(Analysis by Nick Wu)

In this problem, we have a set of hay bales placed along the number line and we wish to explode as many of them as possible. When a hay bale explodes, it causes all subsequent hay bales caught in its explosion to explode at a slightly larger radius, possibly causing a huge chain reaction.

Because the number of hay bales is small, we can simulate the chain reaction of hay bales for every possible hay bale.

When we simulate the process for a single hay bale exploding, we can separate the explosion into two separate explosions, one that goes to the left along the number line and one that goes to the right on the number line. For the explosion that goes to the left, if it causes any hay bales to its left to explode, we only have to consider the portion of that hay bale's explosion that goes to the left. This is because the radius increases by 1, but the hay bale that just exploded had to be to the left of the prior hay bale by at least 1.

Because of this, when a hay bale explodes, we can fix the direction of the explosion. For a given hay bale, we can find the hay bale furthest from it that would be caught in the explosion. After we have done that, we can then simulate that hay bale exploding with an increased radius.

Here is my Java code demonstrating this.

import java.io.*;
import java.util.*;
public class angry {
	public static void main(String[] args) throws IOException {
		// initialize file I/O
		BufferedReader br = new BufferedReader(new FileReader("angry.in"));
		PrintWriter pw = new PrintWriter(new BufferedWriter(new FileWriter("angry.out")));

		// read in N
		int n = Integer.parseInt(br.readLine());
		// read in the locations into an array
		int[] locations = new int[n];
		for(int i = 0; i < n; i++) {
			locations[i] = Integer.parseInt(br.readLine());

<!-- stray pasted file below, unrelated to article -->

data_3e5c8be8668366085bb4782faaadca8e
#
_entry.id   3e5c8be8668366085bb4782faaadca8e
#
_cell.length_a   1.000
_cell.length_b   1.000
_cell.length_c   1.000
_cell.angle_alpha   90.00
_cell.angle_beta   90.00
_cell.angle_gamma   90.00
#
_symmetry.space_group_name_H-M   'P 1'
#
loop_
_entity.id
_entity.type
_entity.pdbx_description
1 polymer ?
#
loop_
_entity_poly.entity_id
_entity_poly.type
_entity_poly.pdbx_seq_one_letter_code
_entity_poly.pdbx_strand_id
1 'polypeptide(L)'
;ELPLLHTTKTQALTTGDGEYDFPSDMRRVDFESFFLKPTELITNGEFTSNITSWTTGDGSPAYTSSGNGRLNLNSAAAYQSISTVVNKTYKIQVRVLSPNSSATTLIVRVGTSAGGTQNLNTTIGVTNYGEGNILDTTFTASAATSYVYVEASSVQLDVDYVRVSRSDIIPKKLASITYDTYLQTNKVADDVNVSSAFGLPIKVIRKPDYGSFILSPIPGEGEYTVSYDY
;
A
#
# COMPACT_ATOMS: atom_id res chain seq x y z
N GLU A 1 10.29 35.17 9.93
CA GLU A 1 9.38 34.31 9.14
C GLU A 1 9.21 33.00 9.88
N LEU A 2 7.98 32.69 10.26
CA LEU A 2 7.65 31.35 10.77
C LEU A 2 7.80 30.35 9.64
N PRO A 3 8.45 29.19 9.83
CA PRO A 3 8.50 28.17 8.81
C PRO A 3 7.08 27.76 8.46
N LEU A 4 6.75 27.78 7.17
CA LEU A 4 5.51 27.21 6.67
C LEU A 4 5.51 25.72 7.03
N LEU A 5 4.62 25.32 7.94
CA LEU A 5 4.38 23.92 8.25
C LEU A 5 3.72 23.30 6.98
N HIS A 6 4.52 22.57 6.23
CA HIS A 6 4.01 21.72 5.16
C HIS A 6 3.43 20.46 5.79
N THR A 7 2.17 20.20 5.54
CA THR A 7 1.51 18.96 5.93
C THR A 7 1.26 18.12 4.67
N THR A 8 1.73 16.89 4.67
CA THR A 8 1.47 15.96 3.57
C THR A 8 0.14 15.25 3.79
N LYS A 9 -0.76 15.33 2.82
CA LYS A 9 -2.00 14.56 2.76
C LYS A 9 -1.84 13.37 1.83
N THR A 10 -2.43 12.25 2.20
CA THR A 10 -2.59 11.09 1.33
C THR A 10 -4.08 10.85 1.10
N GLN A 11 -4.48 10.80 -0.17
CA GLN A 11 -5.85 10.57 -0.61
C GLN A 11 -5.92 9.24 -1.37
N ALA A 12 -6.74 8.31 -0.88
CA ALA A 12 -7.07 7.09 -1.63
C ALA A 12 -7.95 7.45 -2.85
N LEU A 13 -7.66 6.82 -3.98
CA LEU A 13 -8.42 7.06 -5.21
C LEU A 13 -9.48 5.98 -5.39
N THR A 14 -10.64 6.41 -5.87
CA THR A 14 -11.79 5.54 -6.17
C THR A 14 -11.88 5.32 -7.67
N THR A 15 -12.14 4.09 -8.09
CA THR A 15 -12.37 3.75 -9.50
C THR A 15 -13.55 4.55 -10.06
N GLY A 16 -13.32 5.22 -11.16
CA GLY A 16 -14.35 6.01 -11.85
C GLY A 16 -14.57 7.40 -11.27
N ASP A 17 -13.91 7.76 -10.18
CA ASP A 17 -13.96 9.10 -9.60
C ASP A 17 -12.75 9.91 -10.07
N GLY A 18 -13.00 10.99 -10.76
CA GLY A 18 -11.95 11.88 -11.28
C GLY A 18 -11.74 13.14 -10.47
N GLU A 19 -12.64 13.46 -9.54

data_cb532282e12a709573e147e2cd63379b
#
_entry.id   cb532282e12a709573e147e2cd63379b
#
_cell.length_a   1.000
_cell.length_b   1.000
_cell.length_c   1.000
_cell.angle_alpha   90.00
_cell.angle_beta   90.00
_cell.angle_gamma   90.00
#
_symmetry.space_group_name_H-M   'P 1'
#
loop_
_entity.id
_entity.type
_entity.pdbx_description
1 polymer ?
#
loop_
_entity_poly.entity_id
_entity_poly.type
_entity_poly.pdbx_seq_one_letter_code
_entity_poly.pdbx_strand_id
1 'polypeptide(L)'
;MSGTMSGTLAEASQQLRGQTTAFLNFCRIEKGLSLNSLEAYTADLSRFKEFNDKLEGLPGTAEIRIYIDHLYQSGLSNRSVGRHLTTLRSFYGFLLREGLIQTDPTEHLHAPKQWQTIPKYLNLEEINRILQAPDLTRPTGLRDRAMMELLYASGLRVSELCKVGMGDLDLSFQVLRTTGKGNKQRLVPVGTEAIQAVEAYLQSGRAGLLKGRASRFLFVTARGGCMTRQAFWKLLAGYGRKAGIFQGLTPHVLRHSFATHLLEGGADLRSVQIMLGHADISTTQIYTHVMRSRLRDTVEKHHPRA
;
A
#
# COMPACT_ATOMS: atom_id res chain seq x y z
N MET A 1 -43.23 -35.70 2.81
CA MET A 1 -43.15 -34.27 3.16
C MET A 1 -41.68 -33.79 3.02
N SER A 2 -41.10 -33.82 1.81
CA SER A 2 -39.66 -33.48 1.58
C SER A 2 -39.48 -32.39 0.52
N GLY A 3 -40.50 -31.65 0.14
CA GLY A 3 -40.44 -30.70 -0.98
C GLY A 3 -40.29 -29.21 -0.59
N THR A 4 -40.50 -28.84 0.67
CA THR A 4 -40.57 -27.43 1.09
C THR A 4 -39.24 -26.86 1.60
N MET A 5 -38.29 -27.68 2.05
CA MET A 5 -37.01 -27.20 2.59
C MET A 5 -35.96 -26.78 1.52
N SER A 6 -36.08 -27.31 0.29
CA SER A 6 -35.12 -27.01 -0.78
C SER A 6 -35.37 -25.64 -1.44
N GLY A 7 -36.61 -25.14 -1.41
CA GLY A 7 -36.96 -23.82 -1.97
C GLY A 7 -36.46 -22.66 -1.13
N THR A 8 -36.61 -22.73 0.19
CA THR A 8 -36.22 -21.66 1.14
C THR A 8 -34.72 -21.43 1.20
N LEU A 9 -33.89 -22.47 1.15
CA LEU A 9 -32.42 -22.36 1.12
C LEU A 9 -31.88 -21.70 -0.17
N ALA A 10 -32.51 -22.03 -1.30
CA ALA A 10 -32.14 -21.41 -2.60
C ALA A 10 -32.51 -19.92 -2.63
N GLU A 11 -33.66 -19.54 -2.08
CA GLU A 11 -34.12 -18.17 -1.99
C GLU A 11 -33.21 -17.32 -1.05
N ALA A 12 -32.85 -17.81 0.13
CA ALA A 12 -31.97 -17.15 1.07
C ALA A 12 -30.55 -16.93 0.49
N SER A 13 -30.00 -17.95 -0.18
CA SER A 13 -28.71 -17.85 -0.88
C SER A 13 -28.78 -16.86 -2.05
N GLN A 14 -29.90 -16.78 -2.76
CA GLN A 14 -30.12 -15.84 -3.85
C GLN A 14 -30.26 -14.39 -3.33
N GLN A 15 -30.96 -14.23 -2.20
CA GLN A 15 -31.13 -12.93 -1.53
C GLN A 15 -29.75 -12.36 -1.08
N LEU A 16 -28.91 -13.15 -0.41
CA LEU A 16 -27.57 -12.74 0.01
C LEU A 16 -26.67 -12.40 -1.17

// sort the locations for convenience
		int answer = 1;
		// loop over every possible hay bale, simulating the explosion starting from that hay bale
		for(int start = 0; start < n; start++) {
			// figure out the farthest hay bale to the left that explodes
			int leftMostExplosion = getExplosionIndex(locations, start, true);
			// figure out the farthest hay bale to the right that explodes
			int rightMostExplosion = getExplosionIndex(locations, start, false);
			// count the number of hay bales that explode
			int numExploded = rightMostExplosion - leftMostExplosion + 1;
			// if the number that explodes, and update our answer if we explode more hay bales 
			if(numExploded > answer) {
				answer = numExploded;
		// print the answer
		// close I/O
	 * This function takes in an array of hay bales, the index of the first hay bale that explodes, and the direction
	 * that the explosion will go in, and return the index of the farthest hay bale that ends up exploding in that
	 * direction.
	 * If goLeft is true, we simulate the explosion going only to the left.
	 * Otherwise, we simulate the explosion going only to the right.
	public static int getExplosionIndex(int[] location, int startIndex, boolean goLeft) {
		int lastExplosionIndex = startIndex;
		int currentRadius = 1;
		// if the last hay bale that explodes is not either the left most haybale or the right hay bale, continue simulating explosions.
		while(lastExplosionIndex > 0 && lastExplosionIndex < location.length-1) {
			// lastExplosionIndex stores the index of the hay bale that we are currently simulating an explosion for
			int direction = 0;
			// figure out which direction to inspect hay bales
			if(goLeft) {
				direction = -1;
			else {
				direction = 1;

			 * check if the next closest hay bale is within the range of the explosion
			 * the next hay bale to check is at index (nextIndex + direction)
			 * to avoid an index out of bounds exception on the array, we must first check that it is betwen 0 and location.length-1.
			 * After that, we check if the distance between the two points is less than or equal to the explosion radius.
			int nextIndex = lastExplosionIndex;
			while(nextIndex + direction >= 0 && nextIndex + direction < location.length && Math.abs(location[nextIndex + direction] - location[lastExplosionIndex]) <= currentRadius) {
				nextIndex += direction;
			 * At the end of the while loop, "nextIndex" stores the farthest hay bale that exploded due to the current one exploding.
			 * If no other hay bale explodes because of the current explosion, we break out of the while loop
			if(nextIndex == lastExplosionIndex) {
			 * Otherwise, we now have a new hay bale to simulate an explosion for.
			lastExplosionIndex = nextIndex;
		return lastExplosionIndex;